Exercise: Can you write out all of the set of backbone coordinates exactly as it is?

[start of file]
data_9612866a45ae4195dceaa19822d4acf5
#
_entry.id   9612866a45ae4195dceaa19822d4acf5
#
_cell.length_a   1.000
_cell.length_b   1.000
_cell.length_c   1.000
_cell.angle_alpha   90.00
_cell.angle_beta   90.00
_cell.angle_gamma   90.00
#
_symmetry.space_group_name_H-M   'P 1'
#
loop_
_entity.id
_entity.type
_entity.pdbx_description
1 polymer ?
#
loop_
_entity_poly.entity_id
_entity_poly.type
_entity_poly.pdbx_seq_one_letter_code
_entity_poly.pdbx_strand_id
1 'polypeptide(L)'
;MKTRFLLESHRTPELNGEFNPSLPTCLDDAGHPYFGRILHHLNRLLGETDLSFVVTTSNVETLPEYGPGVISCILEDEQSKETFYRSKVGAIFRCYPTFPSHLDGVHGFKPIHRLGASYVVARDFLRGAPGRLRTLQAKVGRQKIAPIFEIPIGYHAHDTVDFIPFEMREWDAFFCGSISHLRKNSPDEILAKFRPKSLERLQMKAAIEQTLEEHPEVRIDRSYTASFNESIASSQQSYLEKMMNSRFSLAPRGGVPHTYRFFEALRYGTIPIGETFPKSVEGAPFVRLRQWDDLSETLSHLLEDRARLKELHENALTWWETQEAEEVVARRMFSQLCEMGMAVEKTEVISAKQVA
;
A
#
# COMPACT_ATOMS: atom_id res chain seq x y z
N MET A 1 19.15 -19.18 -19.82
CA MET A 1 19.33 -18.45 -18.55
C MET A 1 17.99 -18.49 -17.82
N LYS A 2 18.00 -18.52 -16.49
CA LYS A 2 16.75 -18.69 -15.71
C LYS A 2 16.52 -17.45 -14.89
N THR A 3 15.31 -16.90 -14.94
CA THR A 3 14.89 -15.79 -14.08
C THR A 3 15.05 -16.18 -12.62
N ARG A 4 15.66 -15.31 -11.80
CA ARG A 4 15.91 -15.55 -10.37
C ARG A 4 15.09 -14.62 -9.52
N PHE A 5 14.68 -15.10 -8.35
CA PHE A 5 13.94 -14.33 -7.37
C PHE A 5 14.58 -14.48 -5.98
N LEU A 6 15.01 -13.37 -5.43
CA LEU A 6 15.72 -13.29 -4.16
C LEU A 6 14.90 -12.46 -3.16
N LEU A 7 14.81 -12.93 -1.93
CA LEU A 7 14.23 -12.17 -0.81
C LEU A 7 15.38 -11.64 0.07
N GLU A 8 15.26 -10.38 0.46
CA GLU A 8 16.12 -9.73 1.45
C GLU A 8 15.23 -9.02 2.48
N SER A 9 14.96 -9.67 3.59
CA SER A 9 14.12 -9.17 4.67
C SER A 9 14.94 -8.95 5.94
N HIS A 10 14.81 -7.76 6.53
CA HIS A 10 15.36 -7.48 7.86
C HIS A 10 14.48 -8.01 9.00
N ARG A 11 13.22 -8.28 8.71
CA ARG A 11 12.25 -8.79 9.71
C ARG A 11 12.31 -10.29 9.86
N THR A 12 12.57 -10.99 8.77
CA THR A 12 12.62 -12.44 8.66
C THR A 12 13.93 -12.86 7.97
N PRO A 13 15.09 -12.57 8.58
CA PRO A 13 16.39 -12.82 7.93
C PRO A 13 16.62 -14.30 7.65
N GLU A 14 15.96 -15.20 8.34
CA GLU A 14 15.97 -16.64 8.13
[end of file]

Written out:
data_9612866a45ae4195dceaa19822d4acf5
#
_entry.id   9612866a45ae4195dceaa19822d4acf5
#
_cell.length_a   1.000
_cell.length_b   1.000
_cell.length_c   1.000
_cell.angle_alpha   90.00
_cell.angle_beta   90.00
_cell.angle_gamma   90.00
#
_symmetry.space_group_name_H-M   'P 1'
#
loop_
_entity.id
_entity.type
_entity.pdbx_description
1 polymer ?
#
loop_
_entity_poly.entity_id
_entity_poly.type
_entity_poly.pdbx_seq_one_letter_code
_entity_poly.pdbx_strand_id
1 'polypeptide(L)'
;MKTRFLLESHRTPELNGEFNPSLPTCLDDAGHPYFGRILHHLNRLLGETDLSFVVTTSNVETLPEYGPGVISCILEDEQSKETFYRSKVGAIFRCYPTFPSHLDGVHGFKPIHRLGASYVVARDFLRGAPGRLRTLQAKVGRQKIAPIFEIPIGYHAHDTVDFIPFEMREWDAFFCGSISHLRKNSPDEILAKFRPKSLERLQMKAAIEQTLEEHPEVRIDRSYTASFNESIASSQQSYLEKMMNSRFSLAPRGGVPHTYRFFEALRYGTIPIGETFPKSVEGAPFVRLRQWDDLSETLSHLLEDRARLKELHENALTWWETQEAEEVVARRMFSQLCEMGMAVEKTEVISAKQVA
;
A
#
# COMPACT_ATOMS: atom_id res chain seq x y z
N MET A 1 19.15 -19.18 -19.82
CA MET A 1 19.33 -18.45 -18.55
C MET A 1 17.99 -18.49 -17.82
N LYS A 2 18.00 -18.52 -16.49
CA LYS A 2 16.75 -18.69 -15.71
C LYS A 2 16.52 -17.45 -14.89
N THR A 3 15.31 -16.90 -14.94
CA THR A 3 14.89 -15.79 -14.08
C THR A 3 15.05 -16.18 -12.62
N ARG A 4 15.66 -15.31 -11.80
CA ARG A 4 15.91 -15.55 -10.37
C ARG A 4 15.09 -14.62 -9.52
N PHE A 5 14.68 -15.10 -8.35
CA PHE A 5 13.94 -14.33 -7.37
C PHE A 5 14.58 -14.48 -5.98
N LEU A 6 15.01 -13.37 -5.43
CA LEU A 6 15.72 -13.29 -4.16
C LEU A 6 14.90 -12.46 -3.16
N LEU A 7 14.81 -12.93 -1.93
CA LEU A 7 14.23 -12.17 -0.81
C LEU A 7 15.38 -11.64 0.07
N GLU A 8 15.26 -10.38 0.46
CA GLU A 8 16.12 -9.73 1.45
C GLU A 8 15.23 -9.02 2.48
N SER A 9 14.96 -9.67 3.59
CA SER A 9 14.12 -9.17 4.67
C SER A 9 14.94 -8.95 5.94
N HIS A 10 14.81 -7.76 6.53
CA HIS A 10 15.36 -7.48 7.86
C HIS A 10 14.48 -8.01 9.00
N ARG A 11 13.22 -8.28 8.71
CA ARG A 11 12.25 -8.79 9.71
C ARG A 11 12.31 -10.29 9.86
N THR A 12 12.57 -10.99 8.77
CA THR A 12 12.62 -12.44 8.66
C THR A 12 13.93 -12.86 7.97
N PRO A 13 15.09 -12.57 8.58
CA PRO A 13 16.39 -12.82 7.93
C PRO A 13 16.62 -14.30 7.65
N GLU A 14 15.96 -15.20 8.34
CA GLU A 14 15.97 -16.64 8.13